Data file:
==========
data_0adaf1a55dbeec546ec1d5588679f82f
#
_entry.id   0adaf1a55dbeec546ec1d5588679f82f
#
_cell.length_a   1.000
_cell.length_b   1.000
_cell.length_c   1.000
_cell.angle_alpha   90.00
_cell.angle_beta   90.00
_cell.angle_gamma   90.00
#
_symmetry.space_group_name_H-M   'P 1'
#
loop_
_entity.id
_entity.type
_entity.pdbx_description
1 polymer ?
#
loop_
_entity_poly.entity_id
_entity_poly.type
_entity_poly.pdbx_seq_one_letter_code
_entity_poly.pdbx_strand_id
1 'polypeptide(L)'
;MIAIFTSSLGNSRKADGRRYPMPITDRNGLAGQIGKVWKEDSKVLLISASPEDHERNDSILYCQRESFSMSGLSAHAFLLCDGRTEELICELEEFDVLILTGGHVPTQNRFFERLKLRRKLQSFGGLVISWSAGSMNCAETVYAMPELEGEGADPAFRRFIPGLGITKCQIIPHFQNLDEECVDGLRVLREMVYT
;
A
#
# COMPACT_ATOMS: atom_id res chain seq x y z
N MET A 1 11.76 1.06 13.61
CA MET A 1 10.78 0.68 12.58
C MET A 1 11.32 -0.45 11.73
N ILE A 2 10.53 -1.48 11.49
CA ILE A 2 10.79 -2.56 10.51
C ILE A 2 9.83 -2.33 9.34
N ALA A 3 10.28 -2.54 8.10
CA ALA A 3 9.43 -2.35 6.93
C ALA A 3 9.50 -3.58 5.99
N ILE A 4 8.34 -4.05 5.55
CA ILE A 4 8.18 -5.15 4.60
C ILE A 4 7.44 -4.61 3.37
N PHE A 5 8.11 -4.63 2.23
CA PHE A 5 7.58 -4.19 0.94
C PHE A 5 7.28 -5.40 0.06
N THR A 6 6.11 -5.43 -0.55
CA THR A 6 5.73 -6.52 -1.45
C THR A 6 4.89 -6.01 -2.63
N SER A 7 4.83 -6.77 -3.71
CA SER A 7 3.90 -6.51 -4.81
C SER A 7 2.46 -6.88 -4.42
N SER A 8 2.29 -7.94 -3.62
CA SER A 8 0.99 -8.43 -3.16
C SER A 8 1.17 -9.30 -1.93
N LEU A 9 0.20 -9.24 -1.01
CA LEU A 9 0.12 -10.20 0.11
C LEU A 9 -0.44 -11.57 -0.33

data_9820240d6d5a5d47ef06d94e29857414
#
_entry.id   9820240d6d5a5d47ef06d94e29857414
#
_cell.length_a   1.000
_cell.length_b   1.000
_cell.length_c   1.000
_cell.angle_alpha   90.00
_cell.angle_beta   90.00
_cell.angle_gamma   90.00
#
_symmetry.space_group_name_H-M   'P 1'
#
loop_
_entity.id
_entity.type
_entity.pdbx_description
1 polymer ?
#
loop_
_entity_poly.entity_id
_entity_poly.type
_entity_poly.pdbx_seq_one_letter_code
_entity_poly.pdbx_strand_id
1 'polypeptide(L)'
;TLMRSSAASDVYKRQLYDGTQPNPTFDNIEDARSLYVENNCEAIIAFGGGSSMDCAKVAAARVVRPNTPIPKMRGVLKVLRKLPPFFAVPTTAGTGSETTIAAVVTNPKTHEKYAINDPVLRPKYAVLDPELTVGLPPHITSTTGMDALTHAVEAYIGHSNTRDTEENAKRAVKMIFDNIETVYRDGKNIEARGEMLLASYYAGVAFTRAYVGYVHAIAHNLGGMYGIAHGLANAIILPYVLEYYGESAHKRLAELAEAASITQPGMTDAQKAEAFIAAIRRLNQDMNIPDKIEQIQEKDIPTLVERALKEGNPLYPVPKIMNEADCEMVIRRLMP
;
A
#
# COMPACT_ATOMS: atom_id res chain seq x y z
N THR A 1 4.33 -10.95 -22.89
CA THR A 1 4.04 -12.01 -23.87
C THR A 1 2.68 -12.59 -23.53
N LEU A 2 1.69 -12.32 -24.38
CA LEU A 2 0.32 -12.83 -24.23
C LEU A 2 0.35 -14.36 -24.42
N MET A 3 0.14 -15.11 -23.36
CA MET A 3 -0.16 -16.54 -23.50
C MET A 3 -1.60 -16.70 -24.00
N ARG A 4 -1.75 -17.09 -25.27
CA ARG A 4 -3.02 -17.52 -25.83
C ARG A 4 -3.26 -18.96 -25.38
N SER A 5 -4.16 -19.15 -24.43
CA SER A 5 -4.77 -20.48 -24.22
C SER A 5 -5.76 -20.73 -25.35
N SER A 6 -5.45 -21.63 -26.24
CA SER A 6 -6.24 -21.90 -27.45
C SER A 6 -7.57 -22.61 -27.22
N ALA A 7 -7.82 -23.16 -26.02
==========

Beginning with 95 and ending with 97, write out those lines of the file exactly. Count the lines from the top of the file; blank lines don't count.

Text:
CA MET A 3 -0.16 -16.54 -23.50
C MET A 3 -1.60 -16.70 -24.00
N ARG A 4 -1.75 -17.09 -25.27